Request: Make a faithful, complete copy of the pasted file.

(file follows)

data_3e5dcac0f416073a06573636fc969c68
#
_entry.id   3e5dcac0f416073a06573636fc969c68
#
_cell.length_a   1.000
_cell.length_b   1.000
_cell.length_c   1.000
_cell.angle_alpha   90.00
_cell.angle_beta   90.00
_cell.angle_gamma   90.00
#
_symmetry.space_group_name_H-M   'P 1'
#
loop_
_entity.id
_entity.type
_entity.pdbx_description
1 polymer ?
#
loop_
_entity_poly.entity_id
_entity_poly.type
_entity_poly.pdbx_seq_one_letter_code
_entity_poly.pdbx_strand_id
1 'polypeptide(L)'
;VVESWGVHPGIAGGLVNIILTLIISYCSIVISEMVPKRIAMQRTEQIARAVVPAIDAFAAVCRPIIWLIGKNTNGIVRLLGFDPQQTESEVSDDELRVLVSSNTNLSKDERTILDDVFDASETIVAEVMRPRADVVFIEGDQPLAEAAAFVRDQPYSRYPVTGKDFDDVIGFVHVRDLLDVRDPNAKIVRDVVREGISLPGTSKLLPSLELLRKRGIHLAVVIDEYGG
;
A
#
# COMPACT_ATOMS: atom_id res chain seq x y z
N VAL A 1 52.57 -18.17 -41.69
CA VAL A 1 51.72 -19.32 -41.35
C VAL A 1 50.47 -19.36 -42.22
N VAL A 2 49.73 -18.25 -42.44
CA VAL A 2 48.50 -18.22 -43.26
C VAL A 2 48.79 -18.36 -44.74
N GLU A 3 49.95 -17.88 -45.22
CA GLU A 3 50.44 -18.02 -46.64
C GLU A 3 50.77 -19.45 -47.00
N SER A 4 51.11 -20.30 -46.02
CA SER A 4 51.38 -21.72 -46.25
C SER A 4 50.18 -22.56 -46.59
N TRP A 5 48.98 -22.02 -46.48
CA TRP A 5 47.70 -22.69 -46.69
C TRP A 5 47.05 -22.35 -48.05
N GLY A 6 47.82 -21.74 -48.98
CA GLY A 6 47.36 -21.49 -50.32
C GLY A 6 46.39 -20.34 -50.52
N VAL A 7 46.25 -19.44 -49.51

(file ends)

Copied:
data_3e5dcac0f416073a06573636fc969c68
#
_entry.id   3e5dcac0f416073a06573636fc969c68
#
_cell.length_a   1.000
_cell.length_b   1.000
_cell.length_c   1.000
_cell.angle_alpha   90.00
_cell.angle_beta   90.00
_cell.angle_gamma   90.00
#
_symmetry.space_group_name_H-M   'P 1'
#
loop_
_entity.id
_entity.type
_entity.pdbx_description
1 polymer ?
#
loop_
_entity_poly.entity_id
_entity_poly.type
_entity_poly.pdbx_seq_one_letter_code
_entity_poly.pdbx_strand_id
1 'polypeptide(L)'
;VVESWGVHPGIAGGLVNIILTLIISYCSIVISEMVPKRIAMQRTEQIARAVVPAIDAFAAVCRPIIWLIGKNTNGIVRLLGFDPQQTESEVSDDELRVLVSSNTNLSKDERTILDDVFDASETIVAEVMRPRADVVFIEGDQPLAEAAAFVRDQPYSRYPVTGKDFDDVIGFVHVRDLLDVRDPNAKIVRDVVREGISLPGTSKLLPSLELLRKRGIHLAVVIDEYGG
;
A
#
# COMPACT_ATOMS: atom_id res chain seq x y z
N VAL A 1 52.57 -18.17 -41.69
CA VAL A 1 51.72 -19.32 -41.35
C VAL A 1 50.47 -19.36 -42.22
N VAL A 2 49.73 -18.25 -42.44
CA VAL A 2 48.50 -18.22 -43.26
C VAL A 2 48.79 -18.36 -44.74
N GLU A 3 49.95 -17.88 -45.22
CA GLU A 3 50.44 -18.02 -46.64
C GLU A 3 50.77 -19.45 -47.00
N SER A 4 51.11 -20.30 -46.02
CA SER A 4 51.38 -21.72 -46.25
C SER A 4 50.18 -22.56 -46.59
N TRP A 5 48.98 -22.02 -46.48
CA TRP A 5 47.70 -22.69 -46.69
C TRP A 5 47.05 -22.35 -48.05
N GLY A 6 47.82 -21.74 -48.98
CA GLY A 6 47.36 -21.49 -50.32
C GLY A 6 46.39 -20.34 -50.52
N VAL A 7 46.25 -19.44 -49.51